Threat actors are using mathematical symbols on impersonated company logos to evade detection in phishing campaigns.
Researchers from anti-phishing cybersecurity firm INKY have detailed a new technique to evade detection in phishing attacks, it leverages using mathematical symbols on impersonated company logos.
The experts analyzed the case of a campaign targeting the customers of the telecommunication giant Verizon, attackers used a square root symbol, a logical NOR operator, or the checkmark symbol itself. The trick adopted by the crooks aims at creating a sort of optical interference that could allow bypassing anti-spam solutions.
“Although Verizon’s current logo makes use of a bright red, asymmetrical “V” after the word “Verizon” (which is all lower case in bolded black sans serif), that “V” element does look rather like a checkmark.” states the report published by INKY.
“INKY found three fake logo variants in the wild. Each made use of a mathematical symbol for the red element. The three impersonations reproduced that element via:
- a square root symbol,
- a logical NOR operator, and
- the checkmark symbol itself.”
The campaign detailed by the experts used messages posing as voicemail notifications from Verizon. Upon clicking on the Play button (a close-angle-bracket character is appended to the text Play) the recipient will be directed to a phishing site (sd9-08[.]click) that clones the legitimate Verizon website.
The fake website appears genuine and asks the users to provide their Office365 account credentials on the sign-in form to listen to the message.
The experts noticed that once provided the credentials for the first time, the victims have displayed an “incorrect password” message, if they will retry to log in a fake error is notified and the login process is interrupted.
“However, the credentials were harvested both times on the backend. This pattern, the double ask, is fairly common. It’s not entirely clear what the phishers are up to, but it’s possible that they want the victim to confirm the correctness of the data, or that they hope the victim will try a different account, yielding them two sets of credentials for the price of one.” continues the report.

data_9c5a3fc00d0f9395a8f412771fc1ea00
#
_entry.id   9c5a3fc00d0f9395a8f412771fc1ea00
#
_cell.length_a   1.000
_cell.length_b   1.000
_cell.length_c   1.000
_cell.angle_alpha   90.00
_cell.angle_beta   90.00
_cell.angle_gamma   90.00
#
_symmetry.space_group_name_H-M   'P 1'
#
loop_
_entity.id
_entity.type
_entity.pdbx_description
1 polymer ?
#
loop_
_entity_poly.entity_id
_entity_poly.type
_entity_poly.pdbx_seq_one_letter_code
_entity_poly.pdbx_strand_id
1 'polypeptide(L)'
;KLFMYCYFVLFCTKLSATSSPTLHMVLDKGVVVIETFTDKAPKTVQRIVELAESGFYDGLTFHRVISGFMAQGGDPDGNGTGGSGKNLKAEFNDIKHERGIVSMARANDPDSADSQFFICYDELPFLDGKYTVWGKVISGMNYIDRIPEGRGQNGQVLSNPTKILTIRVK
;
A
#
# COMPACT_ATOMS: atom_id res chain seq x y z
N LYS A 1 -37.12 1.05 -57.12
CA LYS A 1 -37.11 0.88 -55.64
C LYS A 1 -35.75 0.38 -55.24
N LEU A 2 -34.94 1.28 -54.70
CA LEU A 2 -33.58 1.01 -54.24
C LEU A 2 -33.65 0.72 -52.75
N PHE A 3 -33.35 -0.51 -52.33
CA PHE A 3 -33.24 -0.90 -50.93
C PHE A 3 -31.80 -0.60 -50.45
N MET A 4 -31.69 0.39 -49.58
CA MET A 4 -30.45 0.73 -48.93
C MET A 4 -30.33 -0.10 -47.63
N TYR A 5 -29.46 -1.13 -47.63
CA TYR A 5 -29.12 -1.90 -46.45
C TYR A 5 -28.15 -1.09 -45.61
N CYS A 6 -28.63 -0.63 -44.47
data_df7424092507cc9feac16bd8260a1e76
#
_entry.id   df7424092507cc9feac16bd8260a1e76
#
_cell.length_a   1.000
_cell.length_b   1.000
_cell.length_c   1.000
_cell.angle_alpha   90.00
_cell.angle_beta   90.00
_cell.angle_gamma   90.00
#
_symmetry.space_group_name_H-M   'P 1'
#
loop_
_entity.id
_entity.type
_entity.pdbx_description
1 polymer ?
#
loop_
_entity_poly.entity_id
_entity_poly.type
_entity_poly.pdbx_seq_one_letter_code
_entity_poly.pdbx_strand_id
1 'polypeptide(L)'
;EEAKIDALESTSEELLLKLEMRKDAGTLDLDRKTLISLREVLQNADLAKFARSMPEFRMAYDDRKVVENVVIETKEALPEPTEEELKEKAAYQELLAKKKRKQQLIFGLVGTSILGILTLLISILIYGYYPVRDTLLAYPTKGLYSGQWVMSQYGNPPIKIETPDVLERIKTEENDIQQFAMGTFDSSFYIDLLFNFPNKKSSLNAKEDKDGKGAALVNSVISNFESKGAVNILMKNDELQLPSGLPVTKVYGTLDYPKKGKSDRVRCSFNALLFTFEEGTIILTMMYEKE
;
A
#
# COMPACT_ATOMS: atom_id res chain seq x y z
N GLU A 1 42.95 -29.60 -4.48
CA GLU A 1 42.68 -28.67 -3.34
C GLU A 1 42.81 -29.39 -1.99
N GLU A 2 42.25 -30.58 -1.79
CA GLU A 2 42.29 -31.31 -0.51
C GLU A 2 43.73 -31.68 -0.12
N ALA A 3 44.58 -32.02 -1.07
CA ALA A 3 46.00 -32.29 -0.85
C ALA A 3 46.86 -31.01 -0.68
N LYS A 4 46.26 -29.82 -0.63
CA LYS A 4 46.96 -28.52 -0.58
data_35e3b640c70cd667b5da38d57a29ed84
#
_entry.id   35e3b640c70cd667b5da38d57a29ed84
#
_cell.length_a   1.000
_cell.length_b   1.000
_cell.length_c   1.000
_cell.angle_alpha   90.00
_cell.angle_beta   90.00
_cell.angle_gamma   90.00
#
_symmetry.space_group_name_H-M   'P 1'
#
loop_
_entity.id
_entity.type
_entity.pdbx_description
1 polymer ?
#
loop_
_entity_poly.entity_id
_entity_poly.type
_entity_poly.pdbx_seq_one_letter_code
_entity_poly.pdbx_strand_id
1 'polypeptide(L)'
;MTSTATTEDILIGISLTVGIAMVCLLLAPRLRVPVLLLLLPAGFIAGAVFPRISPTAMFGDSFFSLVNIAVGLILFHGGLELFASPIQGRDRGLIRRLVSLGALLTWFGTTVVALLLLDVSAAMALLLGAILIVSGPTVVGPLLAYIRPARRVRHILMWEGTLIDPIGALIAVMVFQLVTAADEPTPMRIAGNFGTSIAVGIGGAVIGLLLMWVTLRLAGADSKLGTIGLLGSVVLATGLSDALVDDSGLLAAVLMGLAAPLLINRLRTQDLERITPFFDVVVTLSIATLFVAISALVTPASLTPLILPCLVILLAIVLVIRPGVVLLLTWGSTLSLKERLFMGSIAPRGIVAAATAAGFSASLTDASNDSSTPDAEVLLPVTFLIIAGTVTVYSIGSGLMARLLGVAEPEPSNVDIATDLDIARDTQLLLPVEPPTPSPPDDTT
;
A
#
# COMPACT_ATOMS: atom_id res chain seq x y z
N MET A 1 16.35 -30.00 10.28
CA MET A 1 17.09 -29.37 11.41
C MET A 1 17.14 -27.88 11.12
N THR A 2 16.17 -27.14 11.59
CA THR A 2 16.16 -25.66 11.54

The experts explained that threat actors behind the phishing attacks sent use Gmail accounts to send phishing messages because they were able to pass standard email authentication (SPF, DKIM, and DMARC). They also noticed that the malicious site was brand new and hosted zero-day exploits.
Below are the recommendations provided by the security firm:
- Email recipients are advised to be suspicious of voicemail notifications coming from Gmail or other free email providers such as Yahoo, AOL, or Hotmail. They should also distrust emails that claim to be from Verizon but come from a Gmail sender.
- Also, in many cases, they can look at the URL of a site that purports to be Verizon to see whether Verizon actually hosts it. This type of analysis will sometimes lead to false positives if a large company uses a smaller firm for marketing support.
- They should also be wary if a site asks them to enter Microsoft credentials to view notifications from Verizon (or any other brand).
(SecurityAffairs – hacking, phishing)
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